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Thread: How to make the design event better.

  1. #21
    I'd not be unhappy to stick to FSAE-A - the competition is in a very difficult place right now - though if the discussion generates learning that can be applied elsewhere, so be it.

  2. #22
    Quote Originally Posted by Big Bird View Post
    p.s. I was the nong who suggested and designed the Design Video. I think the motive was explained at the time - we didn't want to waste valuable time in the 15 minute design presentations doing top level overviews.

    I never saw the design video as compulsory, rather as an additional opportunity to impress and communicate with the judges. The one-take restriction, as for the restrictions on props, were imposed so as to limit the time and expense of the video shoot. I was hoping that the teams might give a quick overview of what they wanted to achieve with their designs - particularly what areas they considered to be important, and what areas were less important.

    As for dropping it because it has been poorly done - well a lot of teams do poorly at the Endurance Event. Should we drop that too??

    If it helps delineate between teams - then why not leave it in??
    Don't drop it, it's a good thing. Some of them are hysterically bad though, as in the students look like deer in headlights. For 2+ minutes in one glorious take.

    It might need some criteria around it though I'd suggest multiple takes just so they can put more effort into talking about the project and less into ensuring the manage one (glorious) take. And if they can run through some key bits of the design as it's there in front of them it'd be great too.

    I'd think if it's something done capably it should be able to serve students for more than just the competition: sponsors, interested parties etc...

  3. #23
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    Good call GTS. It did need more explanation. And maybe no more than 5 different takes?? Agreed the car would be a good prop.
    Geoff Pearson

    RMIT FSAE 02-04
    Monash FSAE 05
    RMIT FSAE 06-07

    Design it. Build it. Break it.

  4. #24
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    I like Mitch's idea of a variable points allocations. We dont want teams dismissing areas outright, but it would be good to have some flexibility to suit different teams' design interpretations.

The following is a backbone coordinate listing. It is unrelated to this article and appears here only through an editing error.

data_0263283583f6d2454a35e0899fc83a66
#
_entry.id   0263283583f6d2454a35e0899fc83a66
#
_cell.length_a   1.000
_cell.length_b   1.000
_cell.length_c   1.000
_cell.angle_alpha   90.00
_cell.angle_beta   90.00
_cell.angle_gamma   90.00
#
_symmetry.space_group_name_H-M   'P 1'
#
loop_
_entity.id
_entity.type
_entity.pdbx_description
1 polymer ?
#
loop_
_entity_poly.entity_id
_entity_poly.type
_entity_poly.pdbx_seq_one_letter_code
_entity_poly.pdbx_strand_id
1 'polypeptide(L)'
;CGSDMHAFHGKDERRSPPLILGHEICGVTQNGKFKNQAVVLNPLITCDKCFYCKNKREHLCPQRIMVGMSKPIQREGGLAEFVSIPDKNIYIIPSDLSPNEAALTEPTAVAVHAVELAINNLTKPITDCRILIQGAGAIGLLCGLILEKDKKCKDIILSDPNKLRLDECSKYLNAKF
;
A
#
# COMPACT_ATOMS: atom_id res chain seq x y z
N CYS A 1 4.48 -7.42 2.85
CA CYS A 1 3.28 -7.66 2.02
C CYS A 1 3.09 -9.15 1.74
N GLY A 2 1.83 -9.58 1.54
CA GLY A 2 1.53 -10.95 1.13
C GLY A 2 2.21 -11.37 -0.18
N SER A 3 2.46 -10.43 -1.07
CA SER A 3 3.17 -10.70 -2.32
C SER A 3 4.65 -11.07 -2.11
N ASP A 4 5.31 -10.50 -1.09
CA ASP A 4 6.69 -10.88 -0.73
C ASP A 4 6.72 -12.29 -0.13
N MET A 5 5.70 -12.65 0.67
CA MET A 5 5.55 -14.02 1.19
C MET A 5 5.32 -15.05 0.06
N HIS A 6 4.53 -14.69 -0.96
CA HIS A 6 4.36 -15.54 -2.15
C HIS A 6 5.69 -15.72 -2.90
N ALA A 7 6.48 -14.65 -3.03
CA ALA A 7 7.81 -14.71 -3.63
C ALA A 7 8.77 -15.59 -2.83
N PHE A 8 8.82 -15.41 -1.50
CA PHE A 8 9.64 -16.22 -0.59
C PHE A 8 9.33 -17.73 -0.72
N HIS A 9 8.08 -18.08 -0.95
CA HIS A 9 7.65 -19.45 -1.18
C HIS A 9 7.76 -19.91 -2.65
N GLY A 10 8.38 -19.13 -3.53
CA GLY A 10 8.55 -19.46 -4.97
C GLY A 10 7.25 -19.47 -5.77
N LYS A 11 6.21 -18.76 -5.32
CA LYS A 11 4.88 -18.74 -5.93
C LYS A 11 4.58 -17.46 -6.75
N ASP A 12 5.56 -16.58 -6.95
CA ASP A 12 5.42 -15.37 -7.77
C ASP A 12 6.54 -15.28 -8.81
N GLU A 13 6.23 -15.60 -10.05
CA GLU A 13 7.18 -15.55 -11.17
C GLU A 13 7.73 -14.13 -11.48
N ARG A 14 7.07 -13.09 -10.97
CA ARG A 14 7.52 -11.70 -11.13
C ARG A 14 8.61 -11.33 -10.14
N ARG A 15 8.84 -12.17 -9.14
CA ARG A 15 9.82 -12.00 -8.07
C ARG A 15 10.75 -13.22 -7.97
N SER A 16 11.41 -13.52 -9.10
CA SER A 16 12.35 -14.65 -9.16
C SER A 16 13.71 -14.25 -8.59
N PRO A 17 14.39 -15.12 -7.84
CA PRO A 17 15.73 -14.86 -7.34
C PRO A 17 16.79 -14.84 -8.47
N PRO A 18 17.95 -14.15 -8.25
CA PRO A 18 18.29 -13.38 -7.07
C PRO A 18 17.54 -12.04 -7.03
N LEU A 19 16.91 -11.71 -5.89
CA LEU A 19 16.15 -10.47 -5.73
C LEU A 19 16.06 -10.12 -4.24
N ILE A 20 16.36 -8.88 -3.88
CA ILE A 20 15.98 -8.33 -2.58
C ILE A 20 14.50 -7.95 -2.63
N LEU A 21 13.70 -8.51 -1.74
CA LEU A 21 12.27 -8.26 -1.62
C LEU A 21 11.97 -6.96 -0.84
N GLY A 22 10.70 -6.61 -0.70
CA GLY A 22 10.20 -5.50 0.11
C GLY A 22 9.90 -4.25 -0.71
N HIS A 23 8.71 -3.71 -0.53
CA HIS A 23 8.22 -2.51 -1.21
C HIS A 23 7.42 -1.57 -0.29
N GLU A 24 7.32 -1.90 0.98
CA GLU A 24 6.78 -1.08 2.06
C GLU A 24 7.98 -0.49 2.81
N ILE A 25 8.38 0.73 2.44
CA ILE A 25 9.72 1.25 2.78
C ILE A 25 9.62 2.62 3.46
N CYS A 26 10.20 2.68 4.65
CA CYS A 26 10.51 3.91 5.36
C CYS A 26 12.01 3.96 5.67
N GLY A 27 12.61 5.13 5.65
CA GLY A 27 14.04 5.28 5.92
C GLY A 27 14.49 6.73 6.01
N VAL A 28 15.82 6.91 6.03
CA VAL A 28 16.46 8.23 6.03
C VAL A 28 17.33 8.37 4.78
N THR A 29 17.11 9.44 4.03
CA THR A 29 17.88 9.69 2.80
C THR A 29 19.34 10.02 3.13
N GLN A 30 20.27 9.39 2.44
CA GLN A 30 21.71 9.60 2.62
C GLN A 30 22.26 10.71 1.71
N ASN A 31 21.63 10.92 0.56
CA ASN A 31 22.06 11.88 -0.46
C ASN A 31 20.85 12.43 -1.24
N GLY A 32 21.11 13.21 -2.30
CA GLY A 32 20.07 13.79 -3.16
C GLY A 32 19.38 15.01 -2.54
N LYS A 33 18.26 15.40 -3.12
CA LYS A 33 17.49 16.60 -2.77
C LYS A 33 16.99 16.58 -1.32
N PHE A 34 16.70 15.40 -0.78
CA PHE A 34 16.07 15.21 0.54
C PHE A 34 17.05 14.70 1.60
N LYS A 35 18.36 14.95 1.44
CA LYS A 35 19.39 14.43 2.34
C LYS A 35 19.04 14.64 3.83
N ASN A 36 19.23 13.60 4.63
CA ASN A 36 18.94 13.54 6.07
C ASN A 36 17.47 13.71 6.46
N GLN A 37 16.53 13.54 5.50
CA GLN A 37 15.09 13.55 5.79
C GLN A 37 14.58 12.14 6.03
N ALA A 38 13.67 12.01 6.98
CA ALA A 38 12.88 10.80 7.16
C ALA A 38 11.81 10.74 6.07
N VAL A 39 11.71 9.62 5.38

My thoughts.
    * Break the car into a number of subsections (e.g. chassis, suspension, aero, ergo, etc)
    * Prior to the event, the teams nominate the number of points each subsection is worth, within a set range. e.g ergo might be between 5 and 10 marks. This will reflect their team's design prioritizing. Their justification is assessed in the design management section
    * judges score each section in terms of percentages (0-100%), final points per section is points weighting x percentage
    Geoff Pearson

    RMIT FSAE 02-04
    Monash FSAE 05
    RMIT FSAE 06-07

    Design it. Build it. Break it.

  5. #25
    Geoff,

    I like the idea of prioritizing but in my experience you need to "fix" a couple of things in order to make that work.

    We developed our own motors since 2011, so naturally we were really strong in that area of design. We always had the "motor guy" in our design team. At about 2/3 of all DE, no judge was able to ask the motor guy questions about motor design because it is a very unique area. Sometimes it was "what power/torque does it have". That was about it.
    At -I think it was FSG 2012- the "powertrain judge" just asked "What is the critical temperature of part A,B,C,D...." that was powertrain judging.

    So if you have to make a desicion to weight your design areas, you have to know what kind of judges do you get. Sometimes you are lucky and get the "one" expert in the whole DE judging team in your cue. But most of the time you have a problem in a specific area.
    At an event like FSAE-A it could probably work because all teams get the same judges.

    The next "problem" is, that most judges that I had as a participant didn't really care about the "area of design" they should focus on. Most of the time the judge which introduced itself as Aero judge started with 2-3 Aero questions and afterwards asked about basically every detail of the car, from tires over torsional stiffness to powertrain data. If this judges is only grading the "Aero section" but takes the whole "experience" into account, it probably gets complicated.
    I don't want to take the freedom away from the judges though, to ask something from other areas which could be interessting to get the overall impression of the team.
    How is that handled at FSAE A?
    -------------------------------------------
    Alumnus
    AMZ Racing
    ETH Zürich

    2010-2011: Suspension
    2012: Aerodynamics
    2013: Technical Lead

    2014: FSA Engineering Design Judge

  6. #26
    Quote Originally Posted by Big Bird View Post
    I like Mitch's idea of a variable points allocations. We dont want teams dismissing areas outright, but it would be good to have some flexibility to suit different teams' design interpretations.
    My thoughts.
    * Break the car into a number of subsections (e.g. chassis, suspension, aero, ergo, etc)
    * Prior to the event, the teams nominate the number of points each subsection is worth, within a set range. e.g ergo might be between 5 and 10 marks. This will reflect their team's design prioritizing. Their justification is assessed in the design management section
    * judges score each section in terms of percentages (0-100%), final points per section is points weighting x percentage
    If this were to work, it'd be amusing to see teams nominate their own weightings (because I've a fair idea what'd happen next )

    Quote Originally Posted by JulianH View Post